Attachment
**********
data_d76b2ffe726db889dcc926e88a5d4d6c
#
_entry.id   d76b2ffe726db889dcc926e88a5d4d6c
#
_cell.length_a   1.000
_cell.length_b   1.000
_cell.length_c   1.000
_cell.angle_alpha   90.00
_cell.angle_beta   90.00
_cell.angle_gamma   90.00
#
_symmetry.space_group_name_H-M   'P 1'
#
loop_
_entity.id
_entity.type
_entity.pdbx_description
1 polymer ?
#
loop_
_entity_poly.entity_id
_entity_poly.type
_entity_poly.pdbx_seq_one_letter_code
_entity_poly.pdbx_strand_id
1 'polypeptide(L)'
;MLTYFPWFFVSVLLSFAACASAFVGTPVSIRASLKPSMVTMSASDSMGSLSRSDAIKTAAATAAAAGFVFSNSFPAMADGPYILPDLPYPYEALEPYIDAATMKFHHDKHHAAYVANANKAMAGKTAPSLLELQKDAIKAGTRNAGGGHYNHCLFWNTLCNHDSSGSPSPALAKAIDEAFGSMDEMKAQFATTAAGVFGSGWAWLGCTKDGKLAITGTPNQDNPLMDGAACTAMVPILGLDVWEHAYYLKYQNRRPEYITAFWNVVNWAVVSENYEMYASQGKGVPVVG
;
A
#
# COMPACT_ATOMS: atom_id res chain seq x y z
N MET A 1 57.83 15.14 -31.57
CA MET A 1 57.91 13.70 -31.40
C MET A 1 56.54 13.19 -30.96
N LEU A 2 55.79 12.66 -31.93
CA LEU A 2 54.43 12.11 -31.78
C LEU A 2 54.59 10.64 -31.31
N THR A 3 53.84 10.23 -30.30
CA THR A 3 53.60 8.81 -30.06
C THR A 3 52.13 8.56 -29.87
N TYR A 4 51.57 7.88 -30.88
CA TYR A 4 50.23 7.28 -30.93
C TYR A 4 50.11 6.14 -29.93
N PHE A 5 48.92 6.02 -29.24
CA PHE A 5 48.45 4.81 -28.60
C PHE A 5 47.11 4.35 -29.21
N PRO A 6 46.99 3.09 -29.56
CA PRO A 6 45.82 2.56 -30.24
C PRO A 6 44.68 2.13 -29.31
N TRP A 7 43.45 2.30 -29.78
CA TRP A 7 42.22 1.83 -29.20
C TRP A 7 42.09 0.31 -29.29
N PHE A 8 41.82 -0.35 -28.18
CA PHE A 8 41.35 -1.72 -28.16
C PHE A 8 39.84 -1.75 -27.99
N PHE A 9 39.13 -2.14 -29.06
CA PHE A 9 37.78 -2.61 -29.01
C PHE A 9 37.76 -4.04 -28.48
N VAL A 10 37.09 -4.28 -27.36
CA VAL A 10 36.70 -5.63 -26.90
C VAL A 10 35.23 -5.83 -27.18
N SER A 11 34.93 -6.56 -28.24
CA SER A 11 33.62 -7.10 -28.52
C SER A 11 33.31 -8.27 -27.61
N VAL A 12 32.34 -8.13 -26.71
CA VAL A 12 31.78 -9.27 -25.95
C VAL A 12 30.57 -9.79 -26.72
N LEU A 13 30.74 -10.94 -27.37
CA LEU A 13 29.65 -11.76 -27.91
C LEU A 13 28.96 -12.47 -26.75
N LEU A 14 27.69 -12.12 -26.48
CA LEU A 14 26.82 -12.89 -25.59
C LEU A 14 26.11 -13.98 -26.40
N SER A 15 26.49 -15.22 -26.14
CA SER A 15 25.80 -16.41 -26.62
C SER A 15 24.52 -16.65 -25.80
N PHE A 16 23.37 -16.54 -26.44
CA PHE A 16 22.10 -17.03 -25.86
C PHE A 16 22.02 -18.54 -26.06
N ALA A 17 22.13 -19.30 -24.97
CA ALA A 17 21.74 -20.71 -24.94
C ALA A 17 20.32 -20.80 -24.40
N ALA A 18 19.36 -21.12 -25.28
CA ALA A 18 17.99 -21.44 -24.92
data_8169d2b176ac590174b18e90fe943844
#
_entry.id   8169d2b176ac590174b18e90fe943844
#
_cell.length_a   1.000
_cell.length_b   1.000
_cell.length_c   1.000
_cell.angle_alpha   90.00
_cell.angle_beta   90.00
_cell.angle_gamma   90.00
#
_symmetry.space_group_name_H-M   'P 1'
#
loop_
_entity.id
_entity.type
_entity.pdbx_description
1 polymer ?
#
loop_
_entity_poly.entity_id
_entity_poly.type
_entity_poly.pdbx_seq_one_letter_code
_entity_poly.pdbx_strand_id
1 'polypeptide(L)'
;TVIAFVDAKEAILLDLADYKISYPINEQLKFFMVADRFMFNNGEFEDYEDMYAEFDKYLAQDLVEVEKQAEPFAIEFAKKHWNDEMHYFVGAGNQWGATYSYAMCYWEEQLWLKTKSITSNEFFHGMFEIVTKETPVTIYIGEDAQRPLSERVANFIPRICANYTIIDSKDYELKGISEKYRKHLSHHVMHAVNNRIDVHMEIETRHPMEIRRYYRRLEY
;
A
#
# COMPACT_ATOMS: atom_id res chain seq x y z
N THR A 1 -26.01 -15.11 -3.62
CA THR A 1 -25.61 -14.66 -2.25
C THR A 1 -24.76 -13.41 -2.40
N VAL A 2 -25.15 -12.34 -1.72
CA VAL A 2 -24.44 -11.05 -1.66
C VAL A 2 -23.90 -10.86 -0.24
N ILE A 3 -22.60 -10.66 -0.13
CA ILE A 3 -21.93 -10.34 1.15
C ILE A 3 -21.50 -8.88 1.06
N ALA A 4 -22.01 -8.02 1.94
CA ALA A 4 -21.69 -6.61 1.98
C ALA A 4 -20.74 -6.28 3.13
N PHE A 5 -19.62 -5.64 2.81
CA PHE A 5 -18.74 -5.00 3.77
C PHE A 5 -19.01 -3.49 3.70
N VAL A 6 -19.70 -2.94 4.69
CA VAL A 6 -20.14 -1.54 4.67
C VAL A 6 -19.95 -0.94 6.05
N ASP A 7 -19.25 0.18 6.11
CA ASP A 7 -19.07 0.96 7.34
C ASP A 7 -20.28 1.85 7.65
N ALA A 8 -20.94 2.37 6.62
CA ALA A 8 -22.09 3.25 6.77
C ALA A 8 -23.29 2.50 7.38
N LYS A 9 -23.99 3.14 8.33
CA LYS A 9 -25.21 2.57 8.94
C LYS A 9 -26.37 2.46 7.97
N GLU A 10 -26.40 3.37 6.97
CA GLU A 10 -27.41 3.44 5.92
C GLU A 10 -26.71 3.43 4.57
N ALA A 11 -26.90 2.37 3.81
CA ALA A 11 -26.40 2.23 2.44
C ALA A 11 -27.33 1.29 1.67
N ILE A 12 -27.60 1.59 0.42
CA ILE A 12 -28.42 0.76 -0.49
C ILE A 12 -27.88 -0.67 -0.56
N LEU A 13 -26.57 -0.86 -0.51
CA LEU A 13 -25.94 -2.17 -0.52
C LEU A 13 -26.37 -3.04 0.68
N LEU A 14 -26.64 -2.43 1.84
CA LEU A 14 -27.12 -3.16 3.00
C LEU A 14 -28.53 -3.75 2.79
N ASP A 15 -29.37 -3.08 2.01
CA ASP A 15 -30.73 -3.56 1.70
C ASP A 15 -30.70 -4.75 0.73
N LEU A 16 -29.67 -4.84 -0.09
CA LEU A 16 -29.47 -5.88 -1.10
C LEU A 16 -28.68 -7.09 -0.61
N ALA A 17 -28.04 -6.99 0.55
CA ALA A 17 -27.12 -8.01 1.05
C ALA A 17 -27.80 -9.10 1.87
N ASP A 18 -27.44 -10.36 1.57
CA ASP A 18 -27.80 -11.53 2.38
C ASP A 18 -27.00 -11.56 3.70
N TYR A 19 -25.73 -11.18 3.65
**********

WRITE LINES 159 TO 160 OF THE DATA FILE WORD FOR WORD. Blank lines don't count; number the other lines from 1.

N LEU A 16 -29.67 -4.84 -0.09
CA LEU A 16 -29.47 -5.88 -1.10